Tuesday, September 18, 2012

Overview: The Smoke of Satan in the Temple of God


Overview of Manuscript: The Smoke of Satan in the Temple of God
by Timothy Wallace

Taking as his point of departure Pope Paul VI’s observation that seven years following the close of the Second Vatican Council conditions in the Church were such that it was as if “the Smoke of Satan has entered the Temple of God,” the author recounts how it was that the misimplementation of the council’s documents resulted in the emergence of what Henri De Lubac termed “a different Church from that of Jesus Christ,” all under the guide of updating (aggiornamento) and renewal. Pope Paul was of the mind that by 1972 the greatest need in the Church was to be defended against the adversary power of darkness, the Devil. For the Pope the unmistakable signs of the Evil One’s penetration of the Church were a vast undermining of Catholic moral teaching (particularly sexual morality), the ideological seduction of fashionable theological errors (particularly neomodernism) which spawned doctrinal uncertainty, a radical denial of God (recall Time’s “Is God Dead?”) and the watering down of and even rejection of the spirit of the Gospel.

After a review of Church teaching on the little-regarded teaching on the reality of spiritual warfare, Wallace recounts how the postconciliar neomodernist heresy emerged as the dominant influence in theology after Vatican II, dividing the council fathers into the majority “progressive,” neomodernist wing, and the orthodox wing, the latter under the guidance of the Paul VI of the Credo of the People of God, as well as two Vatican II periti, Fr. Joseph Ratzinger and Archbishop Karol Wojtyla.
Subsequent chapters outline the influence and effects of theological error in sexual moral teaching, the Mass, religious life, catechesis and the role of the bishop in the face of this error. Wallace reminds us of the relevance of Jesus’ promise that in its attempt to prevail the gates of hell would ultimately fail, citing numerous examples of how the papacies of John Paul II and Benedict XVI have begun the long road back to implementation of the true teaching of Vatican II. The author analyzes this in light of Jesus’ overcoming of the world and its prince, the Devil, now manifest in the Church of the new millennium, ripe with reasons for hope for the new evangelization. The Smoke of Satan in the Temple of God is ideal for Catholics who wish an updated comprehensive analysis of the turmoil in the Catholic Church since the end of Vatican II, and to discover the true teaching of the council from its documents, the realization of which has been the overriding goal of the current Pope and his predecessor.


This book is written primarily for millions of Catholics in the U.S. born and catechized before Vatican II and unaware of the true teaching of the Council. It is forthright in asserting that there are Catholics whose practice of their faith does not differentiate them all that much from those who are not Catholic. Many Catholics of the “baby-boom” generation are alienated from the Church all together because their only exposure has been to a superficial, cultural Catholicism, impotent in the face of an American culture increasingly without faith. Conversely, many others have left hungrier, as they say, for a more “biblically-based spirituality.” These two reactions amount to throwing the baby out with the bathwater.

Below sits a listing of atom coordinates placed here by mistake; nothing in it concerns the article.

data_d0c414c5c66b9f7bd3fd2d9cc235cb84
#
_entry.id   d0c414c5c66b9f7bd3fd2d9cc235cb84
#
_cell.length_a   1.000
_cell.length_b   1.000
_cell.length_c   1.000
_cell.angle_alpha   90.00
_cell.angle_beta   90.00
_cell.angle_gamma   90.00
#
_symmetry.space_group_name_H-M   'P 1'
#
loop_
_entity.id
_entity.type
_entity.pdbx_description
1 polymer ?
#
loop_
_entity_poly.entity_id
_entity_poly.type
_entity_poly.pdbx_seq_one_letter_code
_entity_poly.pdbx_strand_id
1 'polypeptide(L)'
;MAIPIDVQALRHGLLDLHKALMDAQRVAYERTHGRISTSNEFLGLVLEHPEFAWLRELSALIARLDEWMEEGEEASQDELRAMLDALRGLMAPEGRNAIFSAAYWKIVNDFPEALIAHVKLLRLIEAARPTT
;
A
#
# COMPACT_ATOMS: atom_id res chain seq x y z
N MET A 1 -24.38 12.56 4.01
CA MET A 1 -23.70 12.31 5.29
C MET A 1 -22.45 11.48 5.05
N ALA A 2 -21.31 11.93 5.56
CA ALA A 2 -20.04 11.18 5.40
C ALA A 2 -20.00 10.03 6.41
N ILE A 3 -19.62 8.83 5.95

In addition, it is meant for young people of the “JP II” generation of Catholics, born long after the council but perhaps not fully aware of the turmoil spawned by dissent in the Church which, though on the wane, is still with us today. These young people, especially those in authentically Catholic colleges (Franciscan, Christendom, Aquinas, Ave Maria, etc.) will be the Church of the 21st century, and have an interest in this recent history of the Church. It would serve nicely as a background/survey text in theology courses.

About the Author

Timothy Wallace hold an M.A. in History and currently serves as chair of the Social Studies Department at a suburban Catholic High School in the Archdiocese of Detroit, where he has taught American history and government since 1980. He is also a certified catechist in the Archdiocese, and has taught high school religion in 3 area high schools from 1978-2000. Wallace has participated in numerous St. John Bosco Catechetical Institute and Defending the Faith Conferences at Franciscan University. He has also been the recipient of the University of Detroit Mercy Outstanding High School Teacher Award (1998), and the University of Chicago Outstanding High School Teacher Award (2000), and for scholarship in the field of history is a member of Phi Alpha Theta’s National History Honor Society.

Competitive Titles
Standard works on the subject, though devoid of analysis of Paul VI’s reasons for of the crisis and the element of spiritual combat in general, are Msgr. George Kelly’s The Battle for the American Church (1979) and its sequel, The Battle for the American Church Revisited (1995); Dietrich VonHildebrand’s The Trojan Horse in the City of God: the Catholic Crisis Explained (1976), Ralph McInerny’s What Went Wrong With Vatican II? The Catholic Crisis Explained (1998), Philip Trower’s Turmoil and Truth: The Historical Roots of the Modern Crisis in the Catholic Church (1998). Other works with chapters on the subject are George Weigel, The Courage to be Catholic: Crisis, Reform and the Future of the Church (2004), and Fr. Richard Gilsdorf, The Signs of the Times: Understanding the Church since Vatican II (2008).